After the game concluded, we took time to debrief the students, and this is when students made robust connections between the simulation and concepts they had been studying. I can only assume this is because verbalizing these responses right after the exercise is easier than writing them down a week afterward.

We attempted to measure the effectiveness of our Human Rights Foreign Policy Game with pre/post test evaluations. The evaluation results were anonymized, coded, and analyzed using SPSS. We found that the richest data came from students’ responses to the evaluation’s open-ended questions. So far, we have run this simulation in six semesters, and we will probably continue to use it in the future because of the high percentage of students reporting that it helped them learn. For more details, please see our article “Objective Assessment of Pedagogical Effectiveness and the Human Rights Foreign Policy Simulation Game,” Journal of Political Science Education 17, 2 (2021): 213-233, DOI: 10.1080/15512169.2019.1623048.

Information Literacy Exercise

Today we have a guest post from Colin Brown, assistant teaching professor in the Department of Political Science at Northeastern University. He can be reached at colin [dot] brown [at] northeastern [dot] edu.

It seems safe to say that political scientists have some concerns these days about information literacy, and information literacy is likely an implicit learning outcome for many of us. This blog has provided a number of good exercises for bringing information literacy into research methods, reading academic research, and headline writing. Inspired by these examples, I attempted to include this skill in my introductory comparative politics class, where democratic (de)consolidation is a major topic. In theory, the class gives students enough background to start keeping up with events around the world—if they choose to do so.

The exercise I tried this year, now available on APSA Educate, forces them to update slightly-out-of-date readings on a country facing democratic backsliding (Poland) by finding out what’s happened there in the four or five years since they were published. Students were assigned to small groups, and each was given a different kind of source to examine during a class session. One group read newspaper articles, another examined democracy indexes, yet another searched Wikipedia, etc. Students then applied what they’d read to course concepts—has democracy gotten weaker or stronger in Poland since these were published? Students then discussed what they trusted or distrusted about each type of source, and the potential merits of each.

I had a few key goals for students:

  • Think about source material for future courses. In an intro course, students not only might be unfamiliar with how research articles work, but also may not have a lot of practice in thinking about online source credibility.
  • Understand that while sources vary in credibility, there are pros and cons to using even the most credible sources. For example, the students who looked at V-Dem, Freedom House, etc., got clear, direct answers to the exercise’s questions, but they also correctly pointed out that they had to accept these organizations’ conceptualizations of democracy. And less credible sources like Wikipedia still had things to offer if used carefully.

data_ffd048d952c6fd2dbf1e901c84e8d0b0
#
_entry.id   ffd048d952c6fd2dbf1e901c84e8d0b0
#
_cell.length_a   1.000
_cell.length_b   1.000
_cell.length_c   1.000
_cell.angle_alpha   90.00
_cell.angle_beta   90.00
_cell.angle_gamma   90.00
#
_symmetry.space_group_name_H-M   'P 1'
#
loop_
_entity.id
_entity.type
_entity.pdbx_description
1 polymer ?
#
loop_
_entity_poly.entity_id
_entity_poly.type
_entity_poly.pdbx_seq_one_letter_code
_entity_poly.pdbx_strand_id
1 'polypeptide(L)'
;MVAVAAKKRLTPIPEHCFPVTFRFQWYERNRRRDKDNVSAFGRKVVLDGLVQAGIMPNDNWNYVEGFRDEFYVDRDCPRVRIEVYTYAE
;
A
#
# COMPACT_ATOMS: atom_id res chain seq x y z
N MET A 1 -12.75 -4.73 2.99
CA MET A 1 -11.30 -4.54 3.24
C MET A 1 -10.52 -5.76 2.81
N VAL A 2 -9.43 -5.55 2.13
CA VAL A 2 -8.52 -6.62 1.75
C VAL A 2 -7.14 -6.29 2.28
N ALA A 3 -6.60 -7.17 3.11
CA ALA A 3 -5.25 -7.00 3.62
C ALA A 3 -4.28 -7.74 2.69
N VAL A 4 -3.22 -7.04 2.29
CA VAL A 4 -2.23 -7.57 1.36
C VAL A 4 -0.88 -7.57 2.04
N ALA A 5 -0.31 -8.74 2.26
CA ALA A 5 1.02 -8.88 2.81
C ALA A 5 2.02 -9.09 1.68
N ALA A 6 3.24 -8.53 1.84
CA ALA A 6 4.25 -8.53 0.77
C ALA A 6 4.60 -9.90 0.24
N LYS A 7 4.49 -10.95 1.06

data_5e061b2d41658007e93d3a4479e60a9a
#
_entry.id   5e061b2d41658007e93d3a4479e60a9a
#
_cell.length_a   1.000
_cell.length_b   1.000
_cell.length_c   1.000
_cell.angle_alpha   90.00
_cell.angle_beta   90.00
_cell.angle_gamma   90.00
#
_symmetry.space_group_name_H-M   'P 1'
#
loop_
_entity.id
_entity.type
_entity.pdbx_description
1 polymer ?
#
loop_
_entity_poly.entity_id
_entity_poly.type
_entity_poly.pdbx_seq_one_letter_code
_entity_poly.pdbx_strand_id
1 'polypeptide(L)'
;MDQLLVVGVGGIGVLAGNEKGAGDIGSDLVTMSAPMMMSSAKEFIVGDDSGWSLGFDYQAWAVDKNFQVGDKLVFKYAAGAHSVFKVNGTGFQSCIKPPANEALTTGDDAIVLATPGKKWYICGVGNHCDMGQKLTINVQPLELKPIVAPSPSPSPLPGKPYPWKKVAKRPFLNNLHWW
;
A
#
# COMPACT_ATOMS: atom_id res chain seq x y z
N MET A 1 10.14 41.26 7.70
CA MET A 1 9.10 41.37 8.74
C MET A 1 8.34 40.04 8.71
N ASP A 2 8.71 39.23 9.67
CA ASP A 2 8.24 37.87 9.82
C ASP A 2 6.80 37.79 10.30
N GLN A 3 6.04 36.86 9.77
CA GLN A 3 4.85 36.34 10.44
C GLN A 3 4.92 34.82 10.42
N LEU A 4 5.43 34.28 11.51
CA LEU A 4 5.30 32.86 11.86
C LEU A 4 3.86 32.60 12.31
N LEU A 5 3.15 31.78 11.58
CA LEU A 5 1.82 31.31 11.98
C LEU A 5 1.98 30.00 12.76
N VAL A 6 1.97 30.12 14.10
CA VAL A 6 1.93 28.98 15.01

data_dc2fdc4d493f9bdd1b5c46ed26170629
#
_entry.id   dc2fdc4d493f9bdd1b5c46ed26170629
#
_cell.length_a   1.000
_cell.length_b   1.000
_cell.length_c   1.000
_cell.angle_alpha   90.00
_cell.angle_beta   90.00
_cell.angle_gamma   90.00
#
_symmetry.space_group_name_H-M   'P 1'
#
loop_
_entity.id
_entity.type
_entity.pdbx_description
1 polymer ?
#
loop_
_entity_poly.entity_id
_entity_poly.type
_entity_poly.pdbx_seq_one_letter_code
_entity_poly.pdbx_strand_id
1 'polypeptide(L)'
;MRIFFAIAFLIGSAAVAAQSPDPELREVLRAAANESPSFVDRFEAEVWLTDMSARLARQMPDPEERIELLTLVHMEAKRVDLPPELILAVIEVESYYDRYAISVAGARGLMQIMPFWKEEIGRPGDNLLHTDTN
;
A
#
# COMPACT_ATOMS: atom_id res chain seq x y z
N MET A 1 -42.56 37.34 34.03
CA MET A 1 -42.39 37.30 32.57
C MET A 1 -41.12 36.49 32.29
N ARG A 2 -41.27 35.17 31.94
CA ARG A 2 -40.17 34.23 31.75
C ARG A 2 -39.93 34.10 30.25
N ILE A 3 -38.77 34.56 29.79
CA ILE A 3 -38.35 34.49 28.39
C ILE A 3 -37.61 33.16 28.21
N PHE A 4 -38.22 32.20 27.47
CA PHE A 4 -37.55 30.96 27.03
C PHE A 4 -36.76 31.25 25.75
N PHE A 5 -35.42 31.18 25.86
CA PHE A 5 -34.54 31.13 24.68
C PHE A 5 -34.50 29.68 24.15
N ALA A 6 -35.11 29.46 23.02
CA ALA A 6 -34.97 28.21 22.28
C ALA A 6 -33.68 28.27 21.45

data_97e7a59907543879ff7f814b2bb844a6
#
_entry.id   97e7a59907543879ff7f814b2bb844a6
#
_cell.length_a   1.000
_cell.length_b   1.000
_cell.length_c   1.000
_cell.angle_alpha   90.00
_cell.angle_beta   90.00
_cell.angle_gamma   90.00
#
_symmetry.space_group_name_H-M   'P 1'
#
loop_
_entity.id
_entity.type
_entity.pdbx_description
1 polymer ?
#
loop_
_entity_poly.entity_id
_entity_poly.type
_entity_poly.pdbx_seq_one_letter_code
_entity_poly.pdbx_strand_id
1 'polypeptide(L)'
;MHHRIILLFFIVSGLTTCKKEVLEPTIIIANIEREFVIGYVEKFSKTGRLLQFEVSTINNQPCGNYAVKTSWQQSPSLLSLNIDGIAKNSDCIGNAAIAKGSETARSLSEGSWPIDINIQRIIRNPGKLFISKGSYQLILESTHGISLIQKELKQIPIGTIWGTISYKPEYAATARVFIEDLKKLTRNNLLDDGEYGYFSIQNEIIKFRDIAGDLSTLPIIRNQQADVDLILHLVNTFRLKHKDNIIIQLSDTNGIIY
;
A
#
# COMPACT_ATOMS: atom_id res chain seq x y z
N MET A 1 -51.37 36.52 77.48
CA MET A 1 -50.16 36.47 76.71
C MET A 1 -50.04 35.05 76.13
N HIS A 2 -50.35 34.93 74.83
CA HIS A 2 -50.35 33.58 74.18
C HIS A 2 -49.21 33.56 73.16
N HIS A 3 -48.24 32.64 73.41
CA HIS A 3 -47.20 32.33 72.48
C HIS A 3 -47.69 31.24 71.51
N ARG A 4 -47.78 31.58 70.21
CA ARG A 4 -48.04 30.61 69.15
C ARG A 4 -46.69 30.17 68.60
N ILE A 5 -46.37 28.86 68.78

• Bridge the gap between classroom learning and events in the broader world and show how what they’re learning might help them understand the news.

When I ran this exercise in class this year, I budgeted only about 25 minutes for it, when it turned out to need 40 minutes or more to give students enough time to look at multiple sources in their category. We ended up using another 25 minutes the next day but dividing the exercise into two sessions probably led to more shallow searching and a less systematic attempt to make sense of sources.

When running this exercise in the future, I will think more explicitly about the balance between handholding and allowing students to practice seeking things out on their own. Last time I provided a couple of search terms, told them to keep looking outward beyond these, and to keep a record of what they searched for (which as best I could tell no group did). Next time I will probably experiment with either giving students a fully curated list of search terms, so they can observe how this affects their search results, or, conversely, I might give them even more time to “flail” about on their own before offering suggestions.

Statecraft in the International Relations Classroom

Today we have a guest post from Eric Cox, an associate professor at Texas Christian University. He can be contacted at e[dot]cox[at]tcu[dot]edu.

Does the online Statecraft simulation improve student learning when used as a key component of international relations classes? I explored this question in a Journal of Political Science Education article through a controlled comparison of two IR course sections taught during the same semester. One section was randomly chosen to participate in Statecraft, the other was assigned a research paper. The primary finding of the study was that students in both sections performed similarly on exams when controlling for other factors.